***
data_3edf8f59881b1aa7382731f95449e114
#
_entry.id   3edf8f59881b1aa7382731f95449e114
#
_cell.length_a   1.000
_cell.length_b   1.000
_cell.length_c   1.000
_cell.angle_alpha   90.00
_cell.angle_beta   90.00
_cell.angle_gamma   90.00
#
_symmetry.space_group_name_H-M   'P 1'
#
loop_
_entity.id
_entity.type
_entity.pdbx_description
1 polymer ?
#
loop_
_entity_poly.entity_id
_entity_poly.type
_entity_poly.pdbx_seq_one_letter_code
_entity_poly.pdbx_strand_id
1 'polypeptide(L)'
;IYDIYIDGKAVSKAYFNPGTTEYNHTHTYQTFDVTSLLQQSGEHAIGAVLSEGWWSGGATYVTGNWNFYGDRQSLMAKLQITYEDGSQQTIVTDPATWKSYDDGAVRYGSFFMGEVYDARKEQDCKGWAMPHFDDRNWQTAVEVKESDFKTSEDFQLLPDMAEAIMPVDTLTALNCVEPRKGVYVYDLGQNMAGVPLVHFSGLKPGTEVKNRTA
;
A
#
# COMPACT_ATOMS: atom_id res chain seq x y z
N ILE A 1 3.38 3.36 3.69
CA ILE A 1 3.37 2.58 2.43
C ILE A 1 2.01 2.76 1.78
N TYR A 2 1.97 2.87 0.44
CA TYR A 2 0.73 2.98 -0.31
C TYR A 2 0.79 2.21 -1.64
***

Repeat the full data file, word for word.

data_3edf8f59881b1aa7382731f95449e114
#
_entry.id   3edf8f59881b1aa7382731f95449e114
#
_cell.length_a   1.000
_cell.length_b   1.000
_cell.length_c   1.000
_cell.angle_alpha   90.00
_cell.angle_beta   90.00
_cell.angle_gamma   90.00
#
_symmetry.space_group_name_H-M   'P 1'
#
loop_
_entity.id
_entity.type
_entity.pdbx_description
1 polymer ?
#
loop_
_entity_poly.entity_id
_entity_poly.type
_entity_poly.pdbx_seq_one_letter_code
_entity_poly.pdbx_strand_id
1 'polypeptide(L)'
;IYDIYIDGKAVSKAYFNPGTTEYNHTHTYQTFDVTSLLQQSGEHAIGAVLSEGWWSGGATYVTGNWNFYGDRQSLMAKLQITYEDGSQQTIVTDPATWKSYDDGAVRYGSFFMGEVYDARKEQDCKGWAMPHFDDRNWQTAVEVKESDFKTSEDFQLLPDMAEAIMPVDTLTALNCVEPRKGVYVYDLGQNMAGVPLVHFSGLKPGTEVKNRTA
;
A
#
# COMPACT_ATOMS: atom_id res chain seq x y z
N ILE A 1 3.38 3.36 3.69
CA ILE A 1 3.37 2.58 2.43
C ILE A 1 2.01 2.76 1.78
N TYR A 2 1.97 2.87 0.44
CA TYR A 2 0.73 2.98 -0.31
C TYR A 2 0.79 2.21 -1.64